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The Hollies

Link to 409

(click photo to enlarge)

It is very apparent from the above photograph that the dwelling known as "The Hollies" once consisted of a number of separate cottages and houses. We can discern four, perhaps five, units making up the present buildings.

This further (aerial) photograph supports that interpretation.
The Hollies Aerial Photo

The buildings make their first appearance on the O.S. Map of 1853 when only the first two or three units are shown i.e. from what is now called "The Granary" fronting Church Lane along to the second chimney stack from the left.


By 1891 the survey shows the whole line of buildings including that on the extreme right and set back behind the others. A close examination of the frontages suggests an original mix of houses/cottages of varying sizes. The most substantial portion of the block (the building at the right and behind the others) at one time was held in different ownership to the remainder (it was already owned by Hannah Burton when she acquired in 1909 the remainder of the block extending to and including The Granary fronting Church Lane). Later, in 1924, her executors sold the whole block and 27 acres of adjacent agricultural land to Dearlove Addyman). Until the conjunction of the buildings in the hands of Hannah Burton the large house seems to have had no land on its south side which raises the possibility that it once faced north towards the river. However, the north façade reveals nothing that might have been a "front" door and it has to be assumed that the principal entrance has always been on the south and that some sort of easement allowed access to it on foot from Church Lane (or that the property was accessed from the north or east)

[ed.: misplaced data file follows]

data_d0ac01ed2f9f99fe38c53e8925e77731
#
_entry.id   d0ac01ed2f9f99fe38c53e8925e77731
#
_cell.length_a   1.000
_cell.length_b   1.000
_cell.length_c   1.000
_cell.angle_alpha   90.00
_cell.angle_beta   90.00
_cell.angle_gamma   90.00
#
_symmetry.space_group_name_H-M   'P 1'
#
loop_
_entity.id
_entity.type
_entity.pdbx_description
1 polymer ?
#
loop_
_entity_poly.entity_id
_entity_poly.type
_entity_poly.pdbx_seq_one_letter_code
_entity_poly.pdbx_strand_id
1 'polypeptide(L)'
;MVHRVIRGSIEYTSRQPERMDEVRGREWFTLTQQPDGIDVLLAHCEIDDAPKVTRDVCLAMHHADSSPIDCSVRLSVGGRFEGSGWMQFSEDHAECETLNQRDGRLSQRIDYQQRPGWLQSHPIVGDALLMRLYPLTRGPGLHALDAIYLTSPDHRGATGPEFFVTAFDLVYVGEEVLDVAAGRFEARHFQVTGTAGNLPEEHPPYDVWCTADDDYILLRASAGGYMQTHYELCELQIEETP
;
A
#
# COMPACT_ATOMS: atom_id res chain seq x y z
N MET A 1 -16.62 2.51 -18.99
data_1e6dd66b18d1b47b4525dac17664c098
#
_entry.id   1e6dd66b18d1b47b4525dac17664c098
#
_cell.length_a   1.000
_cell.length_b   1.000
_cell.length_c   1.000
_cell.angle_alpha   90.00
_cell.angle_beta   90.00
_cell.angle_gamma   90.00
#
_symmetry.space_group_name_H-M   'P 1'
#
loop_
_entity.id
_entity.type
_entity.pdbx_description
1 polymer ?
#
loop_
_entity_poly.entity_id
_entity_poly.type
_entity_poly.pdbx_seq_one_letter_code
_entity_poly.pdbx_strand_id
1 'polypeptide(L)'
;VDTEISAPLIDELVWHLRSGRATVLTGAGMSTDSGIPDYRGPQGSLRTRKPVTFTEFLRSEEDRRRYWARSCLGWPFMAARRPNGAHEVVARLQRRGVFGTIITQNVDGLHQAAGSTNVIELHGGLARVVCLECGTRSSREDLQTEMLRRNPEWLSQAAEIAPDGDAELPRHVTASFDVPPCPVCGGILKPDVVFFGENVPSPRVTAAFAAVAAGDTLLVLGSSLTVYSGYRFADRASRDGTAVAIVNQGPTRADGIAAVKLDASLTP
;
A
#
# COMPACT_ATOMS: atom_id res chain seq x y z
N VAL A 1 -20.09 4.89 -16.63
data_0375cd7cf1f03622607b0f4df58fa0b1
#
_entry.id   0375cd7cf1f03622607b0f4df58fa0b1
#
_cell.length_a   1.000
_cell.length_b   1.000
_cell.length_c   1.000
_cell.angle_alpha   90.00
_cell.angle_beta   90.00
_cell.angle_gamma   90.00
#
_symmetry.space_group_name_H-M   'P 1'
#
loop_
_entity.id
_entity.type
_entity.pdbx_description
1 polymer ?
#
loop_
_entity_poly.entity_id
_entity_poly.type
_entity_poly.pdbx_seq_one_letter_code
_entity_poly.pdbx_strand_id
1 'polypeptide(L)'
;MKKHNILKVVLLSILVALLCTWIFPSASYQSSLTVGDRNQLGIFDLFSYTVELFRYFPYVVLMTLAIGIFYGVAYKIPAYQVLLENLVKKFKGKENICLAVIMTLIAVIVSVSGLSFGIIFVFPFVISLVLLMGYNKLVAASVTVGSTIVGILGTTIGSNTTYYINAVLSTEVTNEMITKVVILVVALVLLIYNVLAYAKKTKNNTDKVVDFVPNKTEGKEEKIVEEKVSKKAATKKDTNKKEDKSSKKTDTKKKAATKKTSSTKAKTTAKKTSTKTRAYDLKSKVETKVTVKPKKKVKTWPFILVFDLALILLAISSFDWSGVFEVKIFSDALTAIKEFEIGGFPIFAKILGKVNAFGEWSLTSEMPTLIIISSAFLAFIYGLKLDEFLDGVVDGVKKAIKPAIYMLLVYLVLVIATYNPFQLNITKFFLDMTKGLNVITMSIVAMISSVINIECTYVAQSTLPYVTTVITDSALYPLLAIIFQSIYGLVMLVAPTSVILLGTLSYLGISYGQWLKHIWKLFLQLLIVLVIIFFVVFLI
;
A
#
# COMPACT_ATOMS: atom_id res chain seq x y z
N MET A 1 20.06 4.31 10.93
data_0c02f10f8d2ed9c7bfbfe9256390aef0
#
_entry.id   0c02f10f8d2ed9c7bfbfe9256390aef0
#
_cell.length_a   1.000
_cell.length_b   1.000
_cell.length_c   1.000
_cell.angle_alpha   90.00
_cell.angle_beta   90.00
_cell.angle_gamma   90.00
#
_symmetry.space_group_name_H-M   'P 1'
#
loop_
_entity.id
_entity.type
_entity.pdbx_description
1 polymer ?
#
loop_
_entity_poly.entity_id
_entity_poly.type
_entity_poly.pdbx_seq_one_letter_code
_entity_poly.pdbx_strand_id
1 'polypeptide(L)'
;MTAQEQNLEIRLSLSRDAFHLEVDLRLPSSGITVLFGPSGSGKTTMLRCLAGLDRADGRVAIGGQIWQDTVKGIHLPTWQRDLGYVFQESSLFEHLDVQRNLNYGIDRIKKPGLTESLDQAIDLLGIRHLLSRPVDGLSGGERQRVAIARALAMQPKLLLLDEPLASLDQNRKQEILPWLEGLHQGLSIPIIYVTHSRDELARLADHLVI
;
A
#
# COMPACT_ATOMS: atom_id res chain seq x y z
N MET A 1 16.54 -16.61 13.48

The property was surveyed again in 1910 for the purpose of assessment to Land Tax and was described thus . . .

“House & Garden 2r 8p  Gross value £17 (land & buildings)
Rateable value £12.15s.0d.
Occupier: Annie.Corey (yearly tenancy £17)
Owner: Hannah Burton (freehold)

House: Stone & grey slated  old in fair repair